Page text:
Higher Tier: ReadingIn June 2011 (when you last took this exam) the writing marks were SIGNIFICANTLY higher than the reading.In the Higher tier the average mark on the reading paper was 28% compared to 60% on the writing.So we have work to do...!
Summary Question (Question 1)• Read the first text – answer Q1 & 2• Read the second text - answer Question 3• This will ensure you don’t get muddled with the texts and give your hand a rest!
Question 1 – Outline concisely = SummaryIn Question 1 you will be asked to outline an element of the text.(for example: outline concisely what makes the experience of flying in a Pitts Special so exciting)There can sometimes be MORE than one strand(in which case you will need to make sure you address them all.)This is not asking you to explore or explain what the writer has written, just ‘WHAT’ the text says about the points in the question. Imagine it like this: you are an editor and have been asked to rewrite the text without all the excess.
Question 1 – The rules...– Your summary should be in your own words – of course you will need to use some of the same words as the original text but avoid lifting whole phrases, particularly more literary ones like similes or strings of adjectives.– Never quote or mention the writer – you are the writer.– Cut out all examples and stick to the basic facts.– Remember this is a summary and should be shorter than the original text. But not too short. About ¾ of a page is about right – over that and it is probably too long , shorter than ½ a side and it is probably too short.– Do not include your own OPINION.
Step 1...Note how many strands there are to the question – what points have you been asked to outline? Stuff the tiger – long live extinction Referring closely to the article, outline concisely why extinctions of tigers is not necessarily a bad thing. one strand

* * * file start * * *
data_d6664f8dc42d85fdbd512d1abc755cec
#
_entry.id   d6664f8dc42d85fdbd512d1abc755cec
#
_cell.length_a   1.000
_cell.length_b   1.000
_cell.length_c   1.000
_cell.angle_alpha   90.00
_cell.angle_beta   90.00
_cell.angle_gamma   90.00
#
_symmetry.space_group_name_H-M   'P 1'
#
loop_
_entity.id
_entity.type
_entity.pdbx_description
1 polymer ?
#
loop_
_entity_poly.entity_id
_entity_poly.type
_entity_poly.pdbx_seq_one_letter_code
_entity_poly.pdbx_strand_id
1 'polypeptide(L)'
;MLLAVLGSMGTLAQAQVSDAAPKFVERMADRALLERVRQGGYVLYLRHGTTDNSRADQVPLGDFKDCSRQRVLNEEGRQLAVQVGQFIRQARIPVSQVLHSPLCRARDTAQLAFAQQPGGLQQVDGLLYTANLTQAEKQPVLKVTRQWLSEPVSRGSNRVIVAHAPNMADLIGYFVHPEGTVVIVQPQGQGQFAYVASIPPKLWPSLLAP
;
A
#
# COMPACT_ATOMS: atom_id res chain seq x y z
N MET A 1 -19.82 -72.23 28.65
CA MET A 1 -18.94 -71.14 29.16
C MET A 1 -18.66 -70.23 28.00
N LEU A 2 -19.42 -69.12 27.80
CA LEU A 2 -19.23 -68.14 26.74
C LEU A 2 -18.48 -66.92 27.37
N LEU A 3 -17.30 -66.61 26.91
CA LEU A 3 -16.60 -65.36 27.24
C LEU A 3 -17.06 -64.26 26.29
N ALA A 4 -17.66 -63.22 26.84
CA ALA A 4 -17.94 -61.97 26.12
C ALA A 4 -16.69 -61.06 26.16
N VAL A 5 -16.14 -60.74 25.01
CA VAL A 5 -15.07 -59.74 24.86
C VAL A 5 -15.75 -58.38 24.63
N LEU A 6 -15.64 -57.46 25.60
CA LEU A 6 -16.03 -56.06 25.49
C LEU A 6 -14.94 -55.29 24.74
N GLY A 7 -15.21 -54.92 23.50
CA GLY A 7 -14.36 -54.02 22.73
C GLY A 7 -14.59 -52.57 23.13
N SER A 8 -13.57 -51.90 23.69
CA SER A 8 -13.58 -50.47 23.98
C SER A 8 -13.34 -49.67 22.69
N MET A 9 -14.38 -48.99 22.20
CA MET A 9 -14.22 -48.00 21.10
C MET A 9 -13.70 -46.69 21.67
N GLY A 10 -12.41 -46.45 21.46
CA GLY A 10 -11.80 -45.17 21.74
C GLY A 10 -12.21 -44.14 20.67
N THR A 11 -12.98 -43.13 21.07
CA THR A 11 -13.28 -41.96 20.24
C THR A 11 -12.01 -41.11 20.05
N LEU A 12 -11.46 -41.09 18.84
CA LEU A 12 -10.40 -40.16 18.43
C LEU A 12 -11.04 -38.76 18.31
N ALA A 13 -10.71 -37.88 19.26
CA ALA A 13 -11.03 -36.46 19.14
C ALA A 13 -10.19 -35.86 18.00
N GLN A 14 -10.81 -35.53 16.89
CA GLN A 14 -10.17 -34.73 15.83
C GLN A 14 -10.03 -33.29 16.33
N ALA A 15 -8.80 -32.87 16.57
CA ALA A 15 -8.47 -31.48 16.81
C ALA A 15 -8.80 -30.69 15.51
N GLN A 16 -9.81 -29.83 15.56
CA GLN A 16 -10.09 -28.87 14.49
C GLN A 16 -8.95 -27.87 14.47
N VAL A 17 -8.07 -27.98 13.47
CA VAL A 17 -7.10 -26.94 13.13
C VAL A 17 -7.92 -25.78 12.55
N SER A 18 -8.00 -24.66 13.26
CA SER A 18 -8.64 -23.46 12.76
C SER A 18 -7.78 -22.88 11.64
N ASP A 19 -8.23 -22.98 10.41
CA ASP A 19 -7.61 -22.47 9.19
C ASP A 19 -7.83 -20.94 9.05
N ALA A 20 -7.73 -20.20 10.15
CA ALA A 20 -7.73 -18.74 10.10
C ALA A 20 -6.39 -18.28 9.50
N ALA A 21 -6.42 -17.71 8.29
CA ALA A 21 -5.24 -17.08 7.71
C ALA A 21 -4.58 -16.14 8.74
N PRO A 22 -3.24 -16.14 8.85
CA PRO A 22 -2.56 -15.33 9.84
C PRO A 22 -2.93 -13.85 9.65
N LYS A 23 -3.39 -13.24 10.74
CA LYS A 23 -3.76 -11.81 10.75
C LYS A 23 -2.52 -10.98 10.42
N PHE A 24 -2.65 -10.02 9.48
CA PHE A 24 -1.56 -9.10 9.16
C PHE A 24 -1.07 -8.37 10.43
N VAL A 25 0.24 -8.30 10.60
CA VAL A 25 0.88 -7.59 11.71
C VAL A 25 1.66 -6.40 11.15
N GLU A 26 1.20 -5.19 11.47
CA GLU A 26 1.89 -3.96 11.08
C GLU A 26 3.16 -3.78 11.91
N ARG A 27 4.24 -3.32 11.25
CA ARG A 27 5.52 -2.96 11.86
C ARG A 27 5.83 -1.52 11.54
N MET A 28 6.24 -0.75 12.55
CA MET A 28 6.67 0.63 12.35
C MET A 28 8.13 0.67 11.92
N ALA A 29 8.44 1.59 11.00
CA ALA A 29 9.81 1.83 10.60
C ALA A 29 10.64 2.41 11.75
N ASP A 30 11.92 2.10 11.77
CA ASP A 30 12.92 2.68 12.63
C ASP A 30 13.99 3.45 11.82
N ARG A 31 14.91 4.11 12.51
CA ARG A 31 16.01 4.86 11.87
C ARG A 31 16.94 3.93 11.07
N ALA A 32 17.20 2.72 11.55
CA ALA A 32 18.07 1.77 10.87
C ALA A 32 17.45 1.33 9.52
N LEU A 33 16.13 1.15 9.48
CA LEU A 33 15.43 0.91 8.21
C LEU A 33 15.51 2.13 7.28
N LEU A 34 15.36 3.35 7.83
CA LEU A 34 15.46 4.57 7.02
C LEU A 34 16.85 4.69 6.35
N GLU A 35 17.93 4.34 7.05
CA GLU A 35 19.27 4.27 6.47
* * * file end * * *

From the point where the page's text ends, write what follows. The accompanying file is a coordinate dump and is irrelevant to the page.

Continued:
Step 2...Take the first strand and looking through the text highlight the points that help address that. You should aim to highlight as few words as possible – remember this is a summary.Stuff the tiger – long live extinctionReferring closely to the article, outline concisely why extinctions of tigers is notnecessarily a bad thing.
Step 3...Now put these into a BRIEF bullet point list. Are there any similar points that can be combined into one or points that would go nicely together in a sentence? Draw lines to link these. Stuff the tiger – long live extinction Referring closely to the article, outline concisely why extinctions of tigers is not necessarily a bad thing. Key points:
Step 4...Now you are ready to write you answer. This should be in paragraphs – not note form (remember: imagine you are asked to rewrite this...). Take your bullet points and turn them into sentences.TRY NOT TO LOOK BACK AT THE TEXT at this point – it will only encourage you to use the phrases of the original text. Stuff the tiger – long live extinction Referring closely to the article, outline concisely why extinctions of tigers is not necessarily a bad thing. Before we tackle the summary, let’s look at the mark scheme...
What’s wrong...?Jeremy Clarkson claims that he is not particularly bothered if his children never get to see a tiger.
What’s wrong...?Scientists in the South American rainforest discovered 24 new species. This is amazing that as well some species becoming extinct, new ones are always being found.
What’s wrong...?Some species have already become extinct this century. This has been blamed on various big companies who are trying to “turn all of the world into money and carbon dioxide.”
How would you summarise...?As the population of China becomes more wealthy, demand for illegal tiger parts is booming. Up to 600m Chinese people believe that tiger, claws and even penises will cure any number of ailments, including arthritis and impotency. And as a result, we’ve just been told, for about the hundredth time, that if nothing is done extinction looms.
How would you summarise...?There’s an awful lot of sentimentality around the concept of extinction. We have a sense that when a species dies out we should all fall to our knees and spend some time wailing. But why? Apart from for a few impotent middle-class Chinamen, or if you want a nice rug, it makes not the slightest bit of difference if Johnny tiger dies out. It won’t upset out power supplies or heal the rift with Russia. It is as irrelevant as the death of a faraway star.
How would you summarise...?Between 1900 and 1919 eco-mentalists ignore the fact that we lost most of the young men in Europe and prattle on about the passing of the passenger pigeon, the Carolina parakeet, and the Tasmanian wolf.